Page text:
Monte Kiffin's move leaves a sad aftertaste

If you were paying even casual attention to USC football, you’re probably not exactly floored by Thursday night’s announcement that Monte Kiffin is stepping down as USC’s defensive coordinator.

It felt for a while as if this was coming. Things just weren’t working out and somebody named Kiffin was going to get caught in the line of fire.

They certainly didn’t work out this season, when defensive breakdowns were the primary reason USC probably is headed for the Sun Bowl when virtually everyone expected them to be vying for a BCS title shot or, if things sputtered, the Rose Bowl.

When the Trojans were playing the spread offenses that are so typical in college football now, things didn’t really work out the previous two seasons for Monte Kiffin defenses either. Sadly, the primary snapshot of Kiffin’s tenure at USC will be a Trojan defender flailing on an open-field tackle.

If you’re a conscientious father seeing your son get pummeled on a daily basis by fans and the media, Thursday’s action was really the only decent move. Monte Kiffin, 72, said he’s stepping aside to “pursue opportunities in the NFL,” but had he not done what he did it was only a matter of time before his son, Lane, also was in pursuit of other "opportunities."

If you root for this team, you’re probably not overly saddened by this development either.

In USC’s five losses this season, opponents gained an average of more than 500 yards. For a team that has fattened the NFL with some of its brightest defensive talent over the decades, that’s embarrassing. Veteran USC observers had never seen a team run up and down the field on USC as Oregon did while running up 62 points at the Coliseum a few weeks ago.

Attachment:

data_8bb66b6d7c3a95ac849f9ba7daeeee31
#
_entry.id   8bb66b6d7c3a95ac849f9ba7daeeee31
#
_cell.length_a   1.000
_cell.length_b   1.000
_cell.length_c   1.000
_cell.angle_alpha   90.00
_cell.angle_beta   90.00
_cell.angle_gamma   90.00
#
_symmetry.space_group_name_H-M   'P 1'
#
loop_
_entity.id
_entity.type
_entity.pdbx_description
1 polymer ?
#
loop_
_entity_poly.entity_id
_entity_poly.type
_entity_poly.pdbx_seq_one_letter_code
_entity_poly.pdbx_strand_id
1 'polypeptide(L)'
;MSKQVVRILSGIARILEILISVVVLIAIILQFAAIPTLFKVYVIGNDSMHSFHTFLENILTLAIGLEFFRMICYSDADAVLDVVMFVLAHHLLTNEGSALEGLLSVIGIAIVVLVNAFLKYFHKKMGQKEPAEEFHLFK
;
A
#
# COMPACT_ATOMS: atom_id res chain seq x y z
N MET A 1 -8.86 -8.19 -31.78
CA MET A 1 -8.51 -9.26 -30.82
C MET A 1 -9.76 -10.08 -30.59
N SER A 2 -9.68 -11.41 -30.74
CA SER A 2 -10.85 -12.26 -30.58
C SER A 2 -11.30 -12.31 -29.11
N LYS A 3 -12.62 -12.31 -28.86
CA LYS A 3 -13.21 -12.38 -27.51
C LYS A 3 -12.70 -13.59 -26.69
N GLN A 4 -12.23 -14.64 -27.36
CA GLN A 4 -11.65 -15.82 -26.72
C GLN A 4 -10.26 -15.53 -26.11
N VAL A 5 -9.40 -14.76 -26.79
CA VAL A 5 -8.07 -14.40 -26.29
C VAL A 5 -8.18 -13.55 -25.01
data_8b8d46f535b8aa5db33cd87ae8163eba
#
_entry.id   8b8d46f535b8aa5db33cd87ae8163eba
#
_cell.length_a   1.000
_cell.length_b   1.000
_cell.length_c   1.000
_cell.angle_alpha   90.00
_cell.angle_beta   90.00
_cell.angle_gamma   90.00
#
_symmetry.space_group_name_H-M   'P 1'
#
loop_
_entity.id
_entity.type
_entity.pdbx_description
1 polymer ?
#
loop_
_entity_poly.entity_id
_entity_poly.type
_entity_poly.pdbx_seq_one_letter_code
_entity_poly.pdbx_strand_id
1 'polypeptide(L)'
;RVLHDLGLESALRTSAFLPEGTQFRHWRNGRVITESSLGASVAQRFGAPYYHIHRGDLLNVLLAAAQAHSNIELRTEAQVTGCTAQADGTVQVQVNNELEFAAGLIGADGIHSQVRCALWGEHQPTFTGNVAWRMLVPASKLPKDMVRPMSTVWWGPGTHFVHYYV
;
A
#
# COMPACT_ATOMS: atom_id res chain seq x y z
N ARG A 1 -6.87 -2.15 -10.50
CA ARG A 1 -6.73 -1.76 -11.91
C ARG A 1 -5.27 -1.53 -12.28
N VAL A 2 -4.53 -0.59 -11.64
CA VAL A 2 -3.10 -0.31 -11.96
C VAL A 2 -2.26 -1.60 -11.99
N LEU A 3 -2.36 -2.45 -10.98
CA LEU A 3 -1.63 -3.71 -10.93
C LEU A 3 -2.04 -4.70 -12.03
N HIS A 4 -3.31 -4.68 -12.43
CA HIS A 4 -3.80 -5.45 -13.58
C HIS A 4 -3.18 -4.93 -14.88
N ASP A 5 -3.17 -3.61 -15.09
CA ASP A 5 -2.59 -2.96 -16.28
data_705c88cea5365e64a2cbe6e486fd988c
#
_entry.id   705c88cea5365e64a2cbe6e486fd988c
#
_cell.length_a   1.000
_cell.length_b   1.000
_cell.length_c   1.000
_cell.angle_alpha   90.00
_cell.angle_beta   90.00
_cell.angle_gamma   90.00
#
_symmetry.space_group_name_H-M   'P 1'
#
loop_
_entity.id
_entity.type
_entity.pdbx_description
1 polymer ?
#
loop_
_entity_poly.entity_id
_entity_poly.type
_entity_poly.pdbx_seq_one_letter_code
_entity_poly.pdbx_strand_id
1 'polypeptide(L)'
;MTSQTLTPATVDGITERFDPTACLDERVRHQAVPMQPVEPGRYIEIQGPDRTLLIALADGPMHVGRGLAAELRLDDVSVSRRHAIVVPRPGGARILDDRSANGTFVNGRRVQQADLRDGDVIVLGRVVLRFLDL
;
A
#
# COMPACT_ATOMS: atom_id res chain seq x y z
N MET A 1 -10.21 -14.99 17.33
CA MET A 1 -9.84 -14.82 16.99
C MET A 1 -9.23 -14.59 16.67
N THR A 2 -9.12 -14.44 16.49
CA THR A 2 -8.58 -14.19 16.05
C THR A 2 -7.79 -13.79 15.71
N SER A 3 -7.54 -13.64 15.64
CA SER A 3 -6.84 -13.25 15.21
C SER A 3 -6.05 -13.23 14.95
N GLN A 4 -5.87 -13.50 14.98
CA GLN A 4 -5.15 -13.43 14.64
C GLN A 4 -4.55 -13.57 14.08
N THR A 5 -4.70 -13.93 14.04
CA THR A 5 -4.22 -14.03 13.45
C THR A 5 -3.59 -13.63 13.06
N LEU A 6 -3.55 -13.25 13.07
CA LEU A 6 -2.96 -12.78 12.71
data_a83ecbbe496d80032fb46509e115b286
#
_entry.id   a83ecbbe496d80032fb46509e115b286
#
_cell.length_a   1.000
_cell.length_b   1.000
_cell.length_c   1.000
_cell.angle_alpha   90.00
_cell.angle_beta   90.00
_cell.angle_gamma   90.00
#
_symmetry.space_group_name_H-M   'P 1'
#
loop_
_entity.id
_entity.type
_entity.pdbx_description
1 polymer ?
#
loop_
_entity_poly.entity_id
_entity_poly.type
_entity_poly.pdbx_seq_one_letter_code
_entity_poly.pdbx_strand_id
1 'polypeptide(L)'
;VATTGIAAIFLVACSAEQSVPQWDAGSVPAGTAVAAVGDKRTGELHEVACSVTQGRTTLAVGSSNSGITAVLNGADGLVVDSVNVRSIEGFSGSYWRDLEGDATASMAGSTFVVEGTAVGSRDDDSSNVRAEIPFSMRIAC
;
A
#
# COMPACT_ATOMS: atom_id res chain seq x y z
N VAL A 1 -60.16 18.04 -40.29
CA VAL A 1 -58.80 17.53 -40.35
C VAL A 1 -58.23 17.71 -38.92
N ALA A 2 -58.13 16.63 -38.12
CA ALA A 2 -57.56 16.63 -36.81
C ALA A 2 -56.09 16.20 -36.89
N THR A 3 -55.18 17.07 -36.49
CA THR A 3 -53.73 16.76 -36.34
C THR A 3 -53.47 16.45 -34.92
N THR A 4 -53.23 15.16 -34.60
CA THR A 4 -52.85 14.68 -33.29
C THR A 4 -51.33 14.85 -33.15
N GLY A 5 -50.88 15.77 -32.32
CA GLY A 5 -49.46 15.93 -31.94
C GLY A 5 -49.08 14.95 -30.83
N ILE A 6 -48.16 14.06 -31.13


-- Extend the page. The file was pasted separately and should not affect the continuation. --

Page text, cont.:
But you also have to pause for a moment and recognize something uncomfortable. USC isn't going to get back to the glory of the Pete Carroll years as swiftly as so many people had hoped. When Mike Garrett hired Lane Kiffin two-and-a-half years ago, fans were probably more excited about the assistants he brought with him than about Lane’s return after a short and uninspiring adventure.

Monte Kiffin carried an aura as the founder -- or, at least, co-founder (along with Tony Dungy) -- of the “Tampa 2” defense that finally started slowing down those nickel-and-dime-to-death offenses that Bill Walsh dreamed up. Kiffin was also Carroll’s mentor, and you don’t have to say much more than that to get people excited around USC.

He's as respected within the profession as any coach in America. He was fun to be around after practices, the way he talked relentlessly about how good the opposing coaches were, how dangerous the opponent was (even when it was Minnesota or Washington State) and said things like, "Gosh darn it! I'm serious now."

Of course, what springs to mind is that, at his age, Kiffin just couldn’t make the necessary changes the job demanded. Twenty-six years in the NFL didn’t prepare him for an Oregon.

Who knows who the next face of the USC defense will be. Does Ed Orgeron deserve to step into the No. 1 chair? Is Gene Chizik the answer? Randy Shannon?

The point is, it was time to bring in a fresh set of eyes, a fresh look at the problem. Considering USC has the top-ranked recruiting class in the nation coming in next season, I’m still not convinced the Kiffin era at USC is over just yet.

We can say for sure that the Kiffin era of USC defense is over, and that's not entirely encouraging.